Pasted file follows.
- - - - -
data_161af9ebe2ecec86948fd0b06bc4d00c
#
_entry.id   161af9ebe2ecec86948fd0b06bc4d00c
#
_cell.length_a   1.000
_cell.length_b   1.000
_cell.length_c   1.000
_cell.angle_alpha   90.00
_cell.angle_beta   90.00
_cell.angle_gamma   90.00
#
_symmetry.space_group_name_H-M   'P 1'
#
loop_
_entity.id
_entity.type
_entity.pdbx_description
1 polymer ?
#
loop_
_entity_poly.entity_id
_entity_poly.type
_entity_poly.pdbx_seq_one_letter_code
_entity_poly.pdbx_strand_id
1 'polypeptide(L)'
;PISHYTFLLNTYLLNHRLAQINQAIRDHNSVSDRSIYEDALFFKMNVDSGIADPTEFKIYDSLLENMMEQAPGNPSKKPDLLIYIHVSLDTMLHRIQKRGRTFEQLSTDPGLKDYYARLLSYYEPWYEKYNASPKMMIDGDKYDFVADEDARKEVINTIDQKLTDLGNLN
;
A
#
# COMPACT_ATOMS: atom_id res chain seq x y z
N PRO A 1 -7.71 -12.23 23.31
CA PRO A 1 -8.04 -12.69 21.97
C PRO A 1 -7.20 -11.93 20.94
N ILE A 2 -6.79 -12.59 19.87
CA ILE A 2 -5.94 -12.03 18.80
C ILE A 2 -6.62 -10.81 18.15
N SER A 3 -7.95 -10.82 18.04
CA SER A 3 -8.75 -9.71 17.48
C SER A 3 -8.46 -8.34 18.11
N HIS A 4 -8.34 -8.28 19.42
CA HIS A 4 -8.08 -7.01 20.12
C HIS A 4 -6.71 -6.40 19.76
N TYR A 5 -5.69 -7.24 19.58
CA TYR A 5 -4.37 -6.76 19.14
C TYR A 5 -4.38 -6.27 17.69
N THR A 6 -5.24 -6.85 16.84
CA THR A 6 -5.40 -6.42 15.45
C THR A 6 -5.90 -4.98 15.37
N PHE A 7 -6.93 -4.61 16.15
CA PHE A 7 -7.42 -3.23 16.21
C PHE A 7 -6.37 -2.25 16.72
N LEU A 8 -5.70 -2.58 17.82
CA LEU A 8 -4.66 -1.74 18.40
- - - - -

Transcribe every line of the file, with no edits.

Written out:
data_161af9ebe2ecec86948fd0b06bc4d00c
#
_entry.id   161af9ebe2ecec86948fd0b06bc4d00c
#
_cell.length_a   1.000
_cell.length_b   1.000
_cell.length_c   1.000
_cell.angle_alpha   90.00
_cell.angle_beta   90.00
_cell.angle_gamma   90.00
#
_symmetry.space_group_name_H-M   'P 1'
#
loop_
_entity.id
_entity.type
_entity.pdbx_description
1 polymer ?
#
loop_
_entity_poly.entity_id
_entity_poly.type
_entity_poly.pdbx_seq_one_letter_code
_entity_poly.pdbx_strand_id
1 'polypeptide(L)'
;PISHYTFLLNTYLLNHRLAQINQAIRDHNSVSDRSIYEDALFFKMNVDSGIADPTEFKIYDSLLENMMEQAPGNPSKKPDLLIYIHVSLDTMLHRIQKRGRTFEQLSTDPGLKDYYARLLSYYEPWYEKYNASPKMMIDGDKYDFVADEDARKEVINTIDQKLTDLGNLN
;
A
#
# COMPACT_ATOMS: atom_id res chain seq x y z
N PRO A 1 -7.71 -12.23 23.31
CA PRO A 1 -8.04 -12.69 21.97
C PRO A 1 -7.20 -11.93 20.94
N ILE A 2 -6.79 -12.59 19.87
CA ILE A 2 -5.94 -12.03 18.80
C ILE A 2 -6.62 -10.81 18.15
N SER A 3 -7.95 -10.82 18.04
CA SER A 3 -8.75 -9.71 17.48
C SER A 3 -8.46 -8.34 18.11
N HIS A 4 -8.34 -8.28 19.42
CA HIS A 4 -8.08 -7.01 20.12
C HIS A 4 -6.71 -6.40 19.76
N TYR A 5 -5.69 -7.24 19.58
CA TYR A 5 -4.37 -6.76 19.14
C TYR A 5 -4.38 -6.27 17.69
N THR A 6 -5.24 -6.85 16.84
CA THR A 6 -5.40 -6.42 15.45
C THR A 6 -5.90 -4.98 15.37
N PHE A 7 -6.93 -4.61 16.15
CA PHE A 7 -7.42 -3.23 16.21
C PHE A 7 -6.37 -2.25 16.72
N LEU A 8 -5.70 -2.58 17.82
CA LEU A 8 -4.66 -1.74 18.40